Sherlock) that originally aired on the BBC, I didn't hesitate to accept. But I was surprised when I got the discs to see that the show was set in modern-day London--which shows how well I read the synopsis when it was sent over. But the BBC knew what they were doing when they moved Sherlock Holmes from the late-1800's to today as Holmes isn't about the setting or the accouterments; it's all about his incredible mind.
I haven't read anything by Sir Arthur Conan Doyle in years, so my memory of the Holmes canon is sketchy at best. And as much as I hate to keep bringing Robert Downey Jr.'s portrayal into a review of the new series, it's impossible not to use him as a benchmark as his characterization is what is foremost in my mind when I think of the character. But once I saw Benedict Cumberbatch's ("Atonement") take on the modern version of Sherlock Holmes, I had no problem setting a new standard and seeing Cumberbatch as the definitive Holmes.
The first season of "Sherlock Holmes" only consists of three 90 minute episodes that not only gives us a good dose of Holmes' formidable intellect, but establishes the origins of his friendship with Dr. John Watson (Martin Freeman). Both Holmes and Watson are the kind of men who have a hard time settling into a normal existence, but for different reasons. Watson, injured in the war in Afghanistan, hobbles around with a cane and a limp his psychiatrist says is psychosomatic, while Holmes lives a lonely life among the piles of clutter in his apartment at 221B Baker Street. A chance meeting with a mutual friend leads to an introduction between the two men and an unlikely partnership is born.
The first case that the two men work on is a strange series of apparent suicides. Holmes is brought in as a consultant to the investigation. Brilliant as he is-- and Holmes is one of a kind-- he is also abrasive and it quickly becomes obvious that Watson has a unique ability to tolerate Holmes' personality and it isn't long before Holmes leans on Watson's tolerance; often to Watson's chagrin. The cases Holmes and Watson investigate in each episode are, in the end, incidental to the really important aspects of the story. Is isn't the mystery as much as it's Holmes approach. When watching Sherlock use his powers of observation to decipher a crime scene it's impossible not to see the similarities between this show and The Mentalist, but "Sherlock" is far-and-away the superior series.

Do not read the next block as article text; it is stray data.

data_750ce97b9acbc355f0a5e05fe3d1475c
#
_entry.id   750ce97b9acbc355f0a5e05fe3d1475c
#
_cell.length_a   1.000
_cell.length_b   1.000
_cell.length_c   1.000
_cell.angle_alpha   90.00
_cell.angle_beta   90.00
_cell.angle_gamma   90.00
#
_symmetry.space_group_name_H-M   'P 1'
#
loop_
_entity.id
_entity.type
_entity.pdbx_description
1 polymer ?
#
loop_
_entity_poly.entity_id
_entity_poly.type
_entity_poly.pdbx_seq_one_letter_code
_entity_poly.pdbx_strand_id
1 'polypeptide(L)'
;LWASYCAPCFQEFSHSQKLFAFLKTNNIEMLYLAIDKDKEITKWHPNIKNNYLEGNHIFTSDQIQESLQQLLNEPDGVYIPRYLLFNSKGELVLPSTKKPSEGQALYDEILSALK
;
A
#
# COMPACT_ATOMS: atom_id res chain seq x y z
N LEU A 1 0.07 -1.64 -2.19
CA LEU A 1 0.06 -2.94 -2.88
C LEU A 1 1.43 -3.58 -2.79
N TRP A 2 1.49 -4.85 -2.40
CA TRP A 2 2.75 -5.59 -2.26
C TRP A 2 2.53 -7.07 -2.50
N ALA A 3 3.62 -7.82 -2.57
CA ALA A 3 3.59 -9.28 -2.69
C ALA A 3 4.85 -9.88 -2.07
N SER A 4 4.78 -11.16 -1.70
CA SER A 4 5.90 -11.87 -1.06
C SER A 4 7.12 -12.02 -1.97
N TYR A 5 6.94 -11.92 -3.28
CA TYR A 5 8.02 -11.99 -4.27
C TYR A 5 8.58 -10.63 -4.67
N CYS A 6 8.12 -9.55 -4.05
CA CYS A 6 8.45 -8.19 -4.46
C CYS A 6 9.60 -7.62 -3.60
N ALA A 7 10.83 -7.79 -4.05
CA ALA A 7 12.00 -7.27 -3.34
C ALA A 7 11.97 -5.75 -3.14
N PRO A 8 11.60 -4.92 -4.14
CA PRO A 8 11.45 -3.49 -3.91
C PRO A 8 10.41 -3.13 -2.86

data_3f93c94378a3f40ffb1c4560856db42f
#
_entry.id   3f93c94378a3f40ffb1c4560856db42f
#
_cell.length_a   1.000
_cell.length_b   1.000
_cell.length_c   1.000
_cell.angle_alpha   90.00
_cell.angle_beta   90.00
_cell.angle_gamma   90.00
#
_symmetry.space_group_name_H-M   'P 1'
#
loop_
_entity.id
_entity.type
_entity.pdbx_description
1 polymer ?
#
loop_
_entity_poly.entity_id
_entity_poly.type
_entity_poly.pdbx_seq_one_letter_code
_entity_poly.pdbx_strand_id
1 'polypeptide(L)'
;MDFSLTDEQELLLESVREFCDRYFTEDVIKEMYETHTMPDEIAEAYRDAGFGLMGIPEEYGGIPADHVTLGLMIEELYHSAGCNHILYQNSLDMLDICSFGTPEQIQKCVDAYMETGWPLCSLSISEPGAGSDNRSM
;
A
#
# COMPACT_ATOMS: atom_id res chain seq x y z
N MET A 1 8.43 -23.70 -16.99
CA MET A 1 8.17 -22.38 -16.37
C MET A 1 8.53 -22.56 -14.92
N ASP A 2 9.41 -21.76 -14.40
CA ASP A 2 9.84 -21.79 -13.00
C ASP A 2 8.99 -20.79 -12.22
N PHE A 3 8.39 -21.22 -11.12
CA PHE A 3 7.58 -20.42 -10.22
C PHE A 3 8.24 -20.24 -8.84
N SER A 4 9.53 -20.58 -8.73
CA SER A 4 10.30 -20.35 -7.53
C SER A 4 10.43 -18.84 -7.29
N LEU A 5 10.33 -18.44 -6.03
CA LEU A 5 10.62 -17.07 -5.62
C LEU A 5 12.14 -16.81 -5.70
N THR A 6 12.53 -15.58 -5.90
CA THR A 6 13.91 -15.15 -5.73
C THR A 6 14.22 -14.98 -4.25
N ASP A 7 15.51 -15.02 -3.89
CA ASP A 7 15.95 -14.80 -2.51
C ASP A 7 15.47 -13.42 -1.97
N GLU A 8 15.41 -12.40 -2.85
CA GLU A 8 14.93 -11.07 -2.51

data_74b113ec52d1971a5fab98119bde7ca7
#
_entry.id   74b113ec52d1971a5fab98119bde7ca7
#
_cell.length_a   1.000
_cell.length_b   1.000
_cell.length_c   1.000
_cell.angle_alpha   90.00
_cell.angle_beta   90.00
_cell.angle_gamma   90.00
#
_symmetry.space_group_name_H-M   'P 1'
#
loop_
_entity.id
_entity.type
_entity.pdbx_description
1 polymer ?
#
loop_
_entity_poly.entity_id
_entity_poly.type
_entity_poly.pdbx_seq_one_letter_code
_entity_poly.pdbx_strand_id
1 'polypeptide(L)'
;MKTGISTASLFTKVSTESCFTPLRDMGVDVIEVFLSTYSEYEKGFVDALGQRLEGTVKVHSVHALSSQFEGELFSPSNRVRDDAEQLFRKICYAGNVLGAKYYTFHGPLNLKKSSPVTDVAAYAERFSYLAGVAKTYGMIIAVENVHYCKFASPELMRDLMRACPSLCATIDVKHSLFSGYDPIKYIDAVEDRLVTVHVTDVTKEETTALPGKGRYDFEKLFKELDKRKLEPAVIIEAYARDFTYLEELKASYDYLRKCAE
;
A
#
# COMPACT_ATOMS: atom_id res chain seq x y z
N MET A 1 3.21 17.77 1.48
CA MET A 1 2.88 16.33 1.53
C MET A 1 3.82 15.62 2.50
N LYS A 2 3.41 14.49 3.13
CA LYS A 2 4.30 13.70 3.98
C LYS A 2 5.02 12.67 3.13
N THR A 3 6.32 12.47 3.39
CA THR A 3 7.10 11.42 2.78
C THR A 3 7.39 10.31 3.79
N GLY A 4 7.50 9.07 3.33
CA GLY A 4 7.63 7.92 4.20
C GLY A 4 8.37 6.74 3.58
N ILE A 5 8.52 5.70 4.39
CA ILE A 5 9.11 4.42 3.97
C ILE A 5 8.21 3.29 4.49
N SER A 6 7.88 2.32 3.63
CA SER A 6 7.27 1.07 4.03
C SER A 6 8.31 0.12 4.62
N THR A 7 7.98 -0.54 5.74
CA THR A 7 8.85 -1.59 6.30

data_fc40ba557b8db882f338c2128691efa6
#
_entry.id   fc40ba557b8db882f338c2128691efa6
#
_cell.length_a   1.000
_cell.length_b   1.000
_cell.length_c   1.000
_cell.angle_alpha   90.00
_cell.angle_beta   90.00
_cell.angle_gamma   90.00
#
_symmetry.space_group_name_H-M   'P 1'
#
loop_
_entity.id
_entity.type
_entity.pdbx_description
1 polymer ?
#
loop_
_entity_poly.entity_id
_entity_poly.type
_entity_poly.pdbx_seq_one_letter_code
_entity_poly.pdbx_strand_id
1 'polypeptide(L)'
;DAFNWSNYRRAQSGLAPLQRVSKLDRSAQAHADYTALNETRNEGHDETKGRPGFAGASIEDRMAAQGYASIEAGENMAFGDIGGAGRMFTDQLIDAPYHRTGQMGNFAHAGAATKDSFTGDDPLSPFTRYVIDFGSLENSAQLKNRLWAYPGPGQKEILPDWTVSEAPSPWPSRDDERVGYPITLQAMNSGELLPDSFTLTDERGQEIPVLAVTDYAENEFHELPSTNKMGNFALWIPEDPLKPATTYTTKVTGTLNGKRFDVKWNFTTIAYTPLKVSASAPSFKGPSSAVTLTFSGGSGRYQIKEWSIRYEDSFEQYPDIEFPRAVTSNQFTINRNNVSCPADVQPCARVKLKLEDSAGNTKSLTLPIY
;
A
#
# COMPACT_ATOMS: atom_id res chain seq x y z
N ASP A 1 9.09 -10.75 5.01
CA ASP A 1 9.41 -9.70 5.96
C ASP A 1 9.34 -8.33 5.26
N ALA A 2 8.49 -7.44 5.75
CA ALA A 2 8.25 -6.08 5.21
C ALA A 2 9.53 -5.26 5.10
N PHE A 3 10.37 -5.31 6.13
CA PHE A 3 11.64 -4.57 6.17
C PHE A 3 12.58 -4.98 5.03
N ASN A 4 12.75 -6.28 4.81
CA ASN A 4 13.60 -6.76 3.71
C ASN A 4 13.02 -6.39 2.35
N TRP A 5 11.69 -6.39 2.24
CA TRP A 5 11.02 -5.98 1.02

Cumberbatch's portrayal of Holmes has been described as "Aspergerish," though it has become common to say any character with obsessive tendencies must have Asperger's Syndrome. Whether Cumberbatch uses that as his inspiration or not, he does bring a single-mindedness to Holmes that is as endearing to watch as it would be off-putting to experience in real life. Holmes doesn't have empathy-- that's what Dr. Watson's character is for. What Holmes does have is an insatiable curiosity and an ego that won't allow him to walk away from a mystery even if his life is at risk. What makes the story of Sherlock Holmes really work is the balancing effect of Dr. Watson.
Because this series is so early in its development it's hard to know how true it will stay to the original stories written by Arthur Conan Doyle-- though I think the intent is to stay close to its inspiration. So far there have been allusions to Holmes' past drug use and penchant for playing the violin as well as the obvious disarray of his apartment. Watson's character is quiet and steady and altogether as essential to the narrative as Holmes. The biggest change appears to be the modern setting, but it really isn't much of a change at all. Sherlock Holmes and Dr. Watson are basically the template from which all buddy-cop shows come from and the story works no matter when it is set-- everything else is superfluous. There is also a very natural feeling the pairing of Cumberbatch and Freeman. The show would fail if the friendship between the two wasn't believable and they click right from the start.
I really enjoyed "Sherlock" due to the cleverness of Holmes' deductive powers and its droll humor. The show can seem a bit overlong at 90 minutes due to the limitations as a television drama. There are times when the villains can seem slightly cartoonish because the murder-of-the-week story-lines have a tendency to be a bit pedestrian-- though not as simplistic as "The Mentalist" can be thanks to our American craving for the 'Hollywood ending.' "Sherlock" is wonderfully acted and and excellent example of English humor and understatement. For those who don't get the BBC channel, "Sherlock" can also be seen on PBS. Definitely check this one out if you get the chance.